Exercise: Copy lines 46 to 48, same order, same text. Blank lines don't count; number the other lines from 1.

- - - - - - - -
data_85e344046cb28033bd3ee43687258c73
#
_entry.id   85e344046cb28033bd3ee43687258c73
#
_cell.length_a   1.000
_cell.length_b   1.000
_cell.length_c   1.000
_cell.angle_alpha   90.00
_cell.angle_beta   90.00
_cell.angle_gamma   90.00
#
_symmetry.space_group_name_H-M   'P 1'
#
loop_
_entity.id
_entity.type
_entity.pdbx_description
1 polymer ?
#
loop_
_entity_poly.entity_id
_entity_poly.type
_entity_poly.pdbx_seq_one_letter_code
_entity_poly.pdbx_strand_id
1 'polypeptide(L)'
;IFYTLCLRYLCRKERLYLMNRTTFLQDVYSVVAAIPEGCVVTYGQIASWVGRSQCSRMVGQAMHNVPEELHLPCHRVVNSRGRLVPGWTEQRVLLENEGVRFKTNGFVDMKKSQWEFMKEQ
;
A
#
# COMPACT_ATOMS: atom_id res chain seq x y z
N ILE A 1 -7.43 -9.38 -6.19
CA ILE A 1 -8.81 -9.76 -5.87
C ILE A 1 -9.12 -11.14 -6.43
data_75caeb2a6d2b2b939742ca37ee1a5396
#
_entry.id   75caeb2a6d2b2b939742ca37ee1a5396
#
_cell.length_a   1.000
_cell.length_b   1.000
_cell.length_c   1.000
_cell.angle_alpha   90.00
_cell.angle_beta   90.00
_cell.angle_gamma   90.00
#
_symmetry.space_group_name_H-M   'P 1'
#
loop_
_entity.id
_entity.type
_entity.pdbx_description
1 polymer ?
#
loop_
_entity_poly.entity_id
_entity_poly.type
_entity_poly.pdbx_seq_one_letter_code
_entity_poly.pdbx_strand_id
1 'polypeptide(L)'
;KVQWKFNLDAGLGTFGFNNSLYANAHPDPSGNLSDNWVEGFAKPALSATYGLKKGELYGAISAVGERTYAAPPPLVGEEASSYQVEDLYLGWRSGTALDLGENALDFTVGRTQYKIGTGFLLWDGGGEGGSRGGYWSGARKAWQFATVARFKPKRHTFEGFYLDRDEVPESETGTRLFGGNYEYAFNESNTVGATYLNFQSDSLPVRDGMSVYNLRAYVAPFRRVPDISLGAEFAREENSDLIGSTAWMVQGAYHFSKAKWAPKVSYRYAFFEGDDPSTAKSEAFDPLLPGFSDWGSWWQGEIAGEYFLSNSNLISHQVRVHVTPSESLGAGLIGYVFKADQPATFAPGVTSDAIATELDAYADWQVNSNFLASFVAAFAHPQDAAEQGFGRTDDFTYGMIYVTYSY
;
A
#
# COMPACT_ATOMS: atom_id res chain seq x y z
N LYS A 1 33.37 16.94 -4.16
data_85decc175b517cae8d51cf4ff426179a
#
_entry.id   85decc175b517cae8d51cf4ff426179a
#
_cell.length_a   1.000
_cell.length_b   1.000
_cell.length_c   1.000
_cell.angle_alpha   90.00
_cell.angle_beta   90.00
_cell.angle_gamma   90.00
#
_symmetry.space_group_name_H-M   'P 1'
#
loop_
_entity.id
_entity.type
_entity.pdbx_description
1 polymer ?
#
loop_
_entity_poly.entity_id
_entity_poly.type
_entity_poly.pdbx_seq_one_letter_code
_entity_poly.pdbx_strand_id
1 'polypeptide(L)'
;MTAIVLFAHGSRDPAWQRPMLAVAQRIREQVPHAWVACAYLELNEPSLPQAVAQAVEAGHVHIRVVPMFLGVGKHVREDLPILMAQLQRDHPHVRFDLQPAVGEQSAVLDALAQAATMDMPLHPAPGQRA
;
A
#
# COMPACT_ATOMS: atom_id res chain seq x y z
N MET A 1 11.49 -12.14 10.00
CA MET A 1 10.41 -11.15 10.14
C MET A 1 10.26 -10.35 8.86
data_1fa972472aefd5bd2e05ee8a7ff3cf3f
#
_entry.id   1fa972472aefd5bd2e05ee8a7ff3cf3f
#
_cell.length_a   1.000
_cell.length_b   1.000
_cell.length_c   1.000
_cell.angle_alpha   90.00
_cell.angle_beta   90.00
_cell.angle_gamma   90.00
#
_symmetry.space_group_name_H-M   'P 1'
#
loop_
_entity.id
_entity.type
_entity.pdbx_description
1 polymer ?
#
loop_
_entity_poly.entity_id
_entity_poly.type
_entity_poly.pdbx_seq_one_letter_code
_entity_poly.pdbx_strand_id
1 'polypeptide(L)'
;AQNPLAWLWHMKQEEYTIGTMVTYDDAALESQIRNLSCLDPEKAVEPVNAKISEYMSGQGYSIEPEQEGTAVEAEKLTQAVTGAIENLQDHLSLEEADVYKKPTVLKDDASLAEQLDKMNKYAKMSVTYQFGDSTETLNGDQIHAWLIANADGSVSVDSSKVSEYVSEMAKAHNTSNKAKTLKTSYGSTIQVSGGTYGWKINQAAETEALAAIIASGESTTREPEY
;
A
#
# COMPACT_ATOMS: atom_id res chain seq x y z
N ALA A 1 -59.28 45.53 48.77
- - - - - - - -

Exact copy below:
#
loop_
_entity.id